With unique clarity, this book describes how presence can be developed to vastly improve our lives. Drawing on the work of the beloved Sufi poet, Rumi, as well as traditional material and personal experience, this book integrates the ancient wisdom of Sufism with the needs of contemporary life. Completely revised and updated for its 25th anniversary, this edition of Living Presence offers a wisdom that is both universal and practical.
I can easily imagine the criticism that will arise from the title Holistic Islam, the title of a book of ours that will likely be published in 2017. Some will accuse us of trying to adapt Islam to a fashionable trend of modern society. Some will say there is no need for any word in front of Islam because Islam is the true religion and there is nothing about Islam that needs to change.
I want to ask you about that strange, unsettling episode in your life I’ve only seen in the religious biographies – the story about your heart being taken out of your body. . .
“Sufism reflected the universal human desire to go beyond the practice and precepts of religion for a deeper unity with the Almighty. And, in that spiritual and mystical enquiry, Sufis experienced the universal message of the Almighty: That perfection in human life is reflected in the qualities that are dear to God. That all are creations of God; and, that if we love God, we must also love all his creations. For the Sufis, therefore, service to God meant service to humanity."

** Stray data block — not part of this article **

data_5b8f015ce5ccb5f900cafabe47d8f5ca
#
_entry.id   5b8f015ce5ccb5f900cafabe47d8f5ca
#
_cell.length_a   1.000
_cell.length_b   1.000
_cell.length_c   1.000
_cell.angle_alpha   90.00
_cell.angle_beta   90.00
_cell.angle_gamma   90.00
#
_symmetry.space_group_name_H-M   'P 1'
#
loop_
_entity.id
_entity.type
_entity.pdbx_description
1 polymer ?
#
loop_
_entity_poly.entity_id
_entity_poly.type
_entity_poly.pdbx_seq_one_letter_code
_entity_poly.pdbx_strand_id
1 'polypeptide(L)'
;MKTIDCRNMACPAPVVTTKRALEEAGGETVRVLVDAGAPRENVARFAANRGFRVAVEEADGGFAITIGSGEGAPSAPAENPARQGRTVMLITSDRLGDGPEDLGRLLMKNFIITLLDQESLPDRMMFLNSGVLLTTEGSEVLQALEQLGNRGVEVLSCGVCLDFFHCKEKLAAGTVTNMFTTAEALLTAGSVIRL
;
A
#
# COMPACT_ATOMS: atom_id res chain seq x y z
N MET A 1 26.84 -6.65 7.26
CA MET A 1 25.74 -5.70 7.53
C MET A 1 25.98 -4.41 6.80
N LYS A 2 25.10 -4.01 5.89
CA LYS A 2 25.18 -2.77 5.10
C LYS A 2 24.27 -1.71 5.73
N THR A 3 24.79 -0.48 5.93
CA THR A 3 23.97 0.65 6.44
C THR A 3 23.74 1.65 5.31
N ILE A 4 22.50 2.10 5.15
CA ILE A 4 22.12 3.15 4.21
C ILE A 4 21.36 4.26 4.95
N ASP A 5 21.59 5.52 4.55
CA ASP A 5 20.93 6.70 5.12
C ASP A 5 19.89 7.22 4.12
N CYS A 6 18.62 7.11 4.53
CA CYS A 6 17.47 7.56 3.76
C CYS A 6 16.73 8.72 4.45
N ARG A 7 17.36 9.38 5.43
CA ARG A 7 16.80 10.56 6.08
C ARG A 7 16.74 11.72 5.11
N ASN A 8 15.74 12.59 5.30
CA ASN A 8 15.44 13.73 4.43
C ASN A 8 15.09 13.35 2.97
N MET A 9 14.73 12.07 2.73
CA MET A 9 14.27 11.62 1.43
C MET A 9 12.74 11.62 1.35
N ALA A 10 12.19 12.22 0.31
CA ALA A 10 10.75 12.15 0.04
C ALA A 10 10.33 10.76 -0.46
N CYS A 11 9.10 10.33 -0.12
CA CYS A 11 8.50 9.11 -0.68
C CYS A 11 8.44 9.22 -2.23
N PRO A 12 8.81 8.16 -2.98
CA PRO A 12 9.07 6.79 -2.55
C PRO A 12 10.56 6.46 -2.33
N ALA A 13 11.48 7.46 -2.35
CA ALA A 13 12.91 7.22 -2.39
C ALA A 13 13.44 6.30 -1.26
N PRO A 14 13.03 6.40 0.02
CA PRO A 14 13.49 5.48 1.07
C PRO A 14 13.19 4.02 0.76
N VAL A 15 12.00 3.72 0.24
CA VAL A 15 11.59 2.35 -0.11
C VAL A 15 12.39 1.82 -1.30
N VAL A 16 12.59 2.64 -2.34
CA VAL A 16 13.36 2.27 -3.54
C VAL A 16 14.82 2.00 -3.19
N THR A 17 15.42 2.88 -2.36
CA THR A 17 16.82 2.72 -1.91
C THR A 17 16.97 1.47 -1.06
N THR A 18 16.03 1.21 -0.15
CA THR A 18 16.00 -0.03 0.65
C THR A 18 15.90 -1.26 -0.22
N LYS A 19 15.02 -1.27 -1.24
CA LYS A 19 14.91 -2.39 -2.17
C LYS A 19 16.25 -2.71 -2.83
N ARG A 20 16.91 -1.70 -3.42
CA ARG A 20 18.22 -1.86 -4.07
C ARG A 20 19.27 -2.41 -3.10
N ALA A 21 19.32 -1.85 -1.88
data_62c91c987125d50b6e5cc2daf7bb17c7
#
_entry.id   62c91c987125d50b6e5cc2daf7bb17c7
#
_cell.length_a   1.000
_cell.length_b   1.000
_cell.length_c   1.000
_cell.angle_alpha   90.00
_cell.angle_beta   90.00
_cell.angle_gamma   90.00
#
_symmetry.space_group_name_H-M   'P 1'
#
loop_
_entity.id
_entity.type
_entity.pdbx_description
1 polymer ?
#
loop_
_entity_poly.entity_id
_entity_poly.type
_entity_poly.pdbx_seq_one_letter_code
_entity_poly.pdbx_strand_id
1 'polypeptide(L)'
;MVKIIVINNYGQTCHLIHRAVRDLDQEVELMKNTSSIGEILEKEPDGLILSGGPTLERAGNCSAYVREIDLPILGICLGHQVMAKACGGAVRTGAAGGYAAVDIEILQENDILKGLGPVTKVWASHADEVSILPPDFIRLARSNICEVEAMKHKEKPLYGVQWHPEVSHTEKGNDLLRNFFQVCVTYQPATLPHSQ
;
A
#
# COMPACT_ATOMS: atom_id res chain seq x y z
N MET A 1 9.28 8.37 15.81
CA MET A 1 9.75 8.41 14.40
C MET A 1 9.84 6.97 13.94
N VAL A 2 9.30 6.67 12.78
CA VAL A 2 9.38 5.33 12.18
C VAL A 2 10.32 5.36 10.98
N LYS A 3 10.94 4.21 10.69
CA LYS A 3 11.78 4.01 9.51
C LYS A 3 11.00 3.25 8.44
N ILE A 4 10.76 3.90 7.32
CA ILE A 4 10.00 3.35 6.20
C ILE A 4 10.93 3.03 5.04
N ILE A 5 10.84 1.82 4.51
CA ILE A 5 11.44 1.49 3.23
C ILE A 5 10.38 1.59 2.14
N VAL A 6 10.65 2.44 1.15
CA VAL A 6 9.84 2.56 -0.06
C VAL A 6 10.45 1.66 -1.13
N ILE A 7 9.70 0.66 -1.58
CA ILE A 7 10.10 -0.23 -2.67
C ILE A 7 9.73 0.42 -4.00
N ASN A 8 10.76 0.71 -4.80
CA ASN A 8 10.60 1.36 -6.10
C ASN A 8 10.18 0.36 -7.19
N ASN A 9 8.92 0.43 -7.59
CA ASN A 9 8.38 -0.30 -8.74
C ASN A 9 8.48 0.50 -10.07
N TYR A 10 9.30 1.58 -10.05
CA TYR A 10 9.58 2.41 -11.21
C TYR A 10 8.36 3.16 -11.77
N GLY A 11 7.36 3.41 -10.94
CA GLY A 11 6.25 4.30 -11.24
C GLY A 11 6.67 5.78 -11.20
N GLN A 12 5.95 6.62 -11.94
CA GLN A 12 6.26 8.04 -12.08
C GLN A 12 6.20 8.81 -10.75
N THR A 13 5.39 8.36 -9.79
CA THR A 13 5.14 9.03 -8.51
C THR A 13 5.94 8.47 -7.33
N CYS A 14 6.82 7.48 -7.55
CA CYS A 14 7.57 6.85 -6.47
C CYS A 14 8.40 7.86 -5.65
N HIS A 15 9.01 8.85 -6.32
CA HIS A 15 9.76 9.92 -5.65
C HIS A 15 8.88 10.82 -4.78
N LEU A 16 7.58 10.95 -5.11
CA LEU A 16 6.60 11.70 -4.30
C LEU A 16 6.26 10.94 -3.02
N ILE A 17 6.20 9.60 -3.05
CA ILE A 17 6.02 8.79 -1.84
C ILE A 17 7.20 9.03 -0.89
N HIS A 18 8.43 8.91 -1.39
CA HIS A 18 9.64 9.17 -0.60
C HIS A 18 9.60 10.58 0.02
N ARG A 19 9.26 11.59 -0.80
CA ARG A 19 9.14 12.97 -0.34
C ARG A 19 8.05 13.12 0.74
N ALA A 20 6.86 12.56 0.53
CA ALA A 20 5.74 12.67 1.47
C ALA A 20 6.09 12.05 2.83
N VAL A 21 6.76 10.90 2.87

The purpose of human life can be stated as: to attain the knowledge of Reality. Everything that is given to human beings through revelation is to guide us to knowing our true selves and through our selves to attain the knowledge of all the dimensions of reality. We are in the process of becoming the non-judging, objective witness, al Shahid. . .
Plenary talk by Shaikh Kabir at the Sufi World Forum in New Delhi, India, where he spoke about the weapons of beauty, friendship, music, poetry, and continual remembrance of Allah, and the urgent need to honor and empower women.
Would it surprise you to know that I wanted to be a nun when I was a little girl? Despite all the horror stories my mom told me about going to Catholic school in the 1940s, when nuns were remote authority figures at best and palm-whacking sadists at worst, I still found something intriguing and even beautiful about them. . .
Something you and I share in common is having two families. The circumstances are different, but somehow I feel that both of us came away with a similar sense of belonging everywhere and nowhere at once. . .
"The Themes of 2015, A Retrospective" is a sohbet on the themes of the last year, some core principles of Sufi practice, and the possibilities of conscious community.
Reflections on this month’s theme, ‘The beauty of the human being is as much and as great as their love.’